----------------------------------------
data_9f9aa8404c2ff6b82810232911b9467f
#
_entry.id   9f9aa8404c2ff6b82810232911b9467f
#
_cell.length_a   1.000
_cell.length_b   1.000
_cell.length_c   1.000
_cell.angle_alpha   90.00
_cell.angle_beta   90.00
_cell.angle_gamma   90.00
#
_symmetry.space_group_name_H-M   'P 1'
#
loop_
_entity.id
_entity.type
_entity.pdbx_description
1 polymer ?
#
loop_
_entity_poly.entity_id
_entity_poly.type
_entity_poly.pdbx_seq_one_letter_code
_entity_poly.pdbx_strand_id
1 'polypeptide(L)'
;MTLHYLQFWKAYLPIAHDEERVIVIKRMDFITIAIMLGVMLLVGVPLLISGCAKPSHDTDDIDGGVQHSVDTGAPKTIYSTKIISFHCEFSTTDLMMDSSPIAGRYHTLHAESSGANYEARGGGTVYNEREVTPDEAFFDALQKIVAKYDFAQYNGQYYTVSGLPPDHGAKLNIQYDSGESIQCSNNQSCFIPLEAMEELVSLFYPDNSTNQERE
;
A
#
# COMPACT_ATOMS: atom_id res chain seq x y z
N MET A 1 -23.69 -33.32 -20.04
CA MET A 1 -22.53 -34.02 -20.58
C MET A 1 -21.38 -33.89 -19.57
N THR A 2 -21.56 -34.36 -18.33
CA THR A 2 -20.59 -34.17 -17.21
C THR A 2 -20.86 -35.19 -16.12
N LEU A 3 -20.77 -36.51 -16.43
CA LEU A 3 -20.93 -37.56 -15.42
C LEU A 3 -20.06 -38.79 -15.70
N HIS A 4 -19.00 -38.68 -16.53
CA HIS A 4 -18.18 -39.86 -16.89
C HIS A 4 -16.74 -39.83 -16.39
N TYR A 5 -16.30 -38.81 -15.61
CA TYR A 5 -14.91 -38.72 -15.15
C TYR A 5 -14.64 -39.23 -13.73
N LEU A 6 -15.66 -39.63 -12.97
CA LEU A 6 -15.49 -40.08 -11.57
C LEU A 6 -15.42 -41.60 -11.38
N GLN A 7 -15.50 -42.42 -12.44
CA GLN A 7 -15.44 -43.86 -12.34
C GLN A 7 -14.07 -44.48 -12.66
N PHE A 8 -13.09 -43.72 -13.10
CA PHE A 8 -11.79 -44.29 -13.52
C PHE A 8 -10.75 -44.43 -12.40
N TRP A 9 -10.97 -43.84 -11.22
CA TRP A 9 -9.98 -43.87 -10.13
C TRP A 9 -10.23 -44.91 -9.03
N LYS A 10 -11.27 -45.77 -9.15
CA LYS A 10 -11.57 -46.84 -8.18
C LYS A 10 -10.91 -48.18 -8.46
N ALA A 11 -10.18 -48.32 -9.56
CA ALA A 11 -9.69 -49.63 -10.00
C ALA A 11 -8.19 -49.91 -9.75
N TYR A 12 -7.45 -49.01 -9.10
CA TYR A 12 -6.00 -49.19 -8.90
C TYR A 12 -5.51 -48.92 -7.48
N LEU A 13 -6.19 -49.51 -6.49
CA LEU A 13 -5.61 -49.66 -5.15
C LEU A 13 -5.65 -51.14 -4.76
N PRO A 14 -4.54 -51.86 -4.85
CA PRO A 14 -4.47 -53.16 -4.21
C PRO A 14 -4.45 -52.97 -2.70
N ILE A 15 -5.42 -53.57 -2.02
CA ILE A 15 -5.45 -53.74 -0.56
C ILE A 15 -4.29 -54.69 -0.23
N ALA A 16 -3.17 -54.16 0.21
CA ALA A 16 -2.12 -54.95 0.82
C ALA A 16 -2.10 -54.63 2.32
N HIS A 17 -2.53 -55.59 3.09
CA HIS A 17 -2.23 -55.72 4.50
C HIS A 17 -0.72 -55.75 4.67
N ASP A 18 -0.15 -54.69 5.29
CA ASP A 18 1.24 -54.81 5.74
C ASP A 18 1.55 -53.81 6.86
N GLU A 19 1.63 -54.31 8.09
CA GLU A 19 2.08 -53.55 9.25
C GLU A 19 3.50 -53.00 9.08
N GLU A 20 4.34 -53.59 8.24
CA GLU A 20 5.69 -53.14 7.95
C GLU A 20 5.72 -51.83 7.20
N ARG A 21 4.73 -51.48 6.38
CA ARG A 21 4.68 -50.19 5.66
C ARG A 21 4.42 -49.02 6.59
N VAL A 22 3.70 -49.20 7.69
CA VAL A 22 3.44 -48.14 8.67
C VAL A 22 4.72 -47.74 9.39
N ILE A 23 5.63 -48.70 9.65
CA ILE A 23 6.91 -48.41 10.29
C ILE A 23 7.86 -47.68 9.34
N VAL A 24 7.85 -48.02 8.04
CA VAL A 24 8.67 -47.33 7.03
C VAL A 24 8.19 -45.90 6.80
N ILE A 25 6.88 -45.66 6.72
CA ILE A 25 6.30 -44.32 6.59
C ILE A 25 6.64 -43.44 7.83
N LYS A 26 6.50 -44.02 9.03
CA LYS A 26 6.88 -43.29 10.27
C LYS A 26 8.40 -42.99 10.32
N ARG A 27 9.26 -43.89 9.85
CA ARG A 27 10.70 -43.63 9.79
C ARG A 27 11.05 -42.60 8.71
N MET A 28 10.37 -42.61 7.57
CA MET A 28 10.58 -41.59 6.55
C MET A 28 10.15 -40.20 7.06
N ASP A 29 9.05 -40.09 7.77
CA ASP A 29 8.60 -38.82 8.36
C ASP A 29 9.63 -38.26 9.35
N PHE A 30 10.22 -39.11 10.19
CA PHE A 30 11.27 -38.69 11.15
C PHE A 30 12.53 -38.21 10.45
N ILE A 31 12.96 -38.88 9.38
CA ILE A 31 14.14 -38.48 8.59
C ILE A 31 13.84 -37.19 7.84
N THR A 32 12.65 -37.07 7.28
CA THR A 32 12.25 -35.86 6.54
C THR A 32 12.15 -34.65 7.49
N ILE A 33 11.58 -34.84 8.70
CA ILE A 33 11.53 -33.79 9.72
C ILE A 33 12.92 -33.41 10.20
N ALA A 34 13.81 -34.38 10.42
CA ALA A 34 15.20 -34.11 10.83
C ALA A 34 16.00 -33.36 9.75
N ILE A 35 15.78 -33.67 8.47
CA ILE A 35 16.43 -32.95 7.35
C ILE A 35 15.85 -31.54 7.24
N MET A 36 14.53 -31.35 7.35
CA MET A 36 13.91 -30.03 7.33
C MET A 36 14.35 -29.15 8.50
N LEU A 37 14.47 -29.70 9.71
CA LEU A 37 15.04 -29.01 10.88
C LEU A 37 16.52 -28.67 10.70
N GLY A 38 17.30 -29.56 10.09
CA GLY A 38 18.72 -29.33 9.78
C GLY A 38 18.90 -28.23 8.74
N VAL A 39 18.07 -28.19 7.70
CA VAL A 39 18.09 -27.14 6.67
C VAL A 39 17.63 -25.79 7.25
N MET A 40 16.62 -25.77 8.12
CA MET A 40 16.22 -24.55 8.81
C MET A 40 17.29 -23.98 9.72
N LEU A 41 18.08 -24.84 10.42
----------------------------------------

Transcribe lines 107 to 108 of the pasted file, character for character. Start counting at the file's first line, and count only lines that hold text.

CA LYS A 26 6.88 -43.29 10.27
C LYS A 26 8.40 -42.99 10.32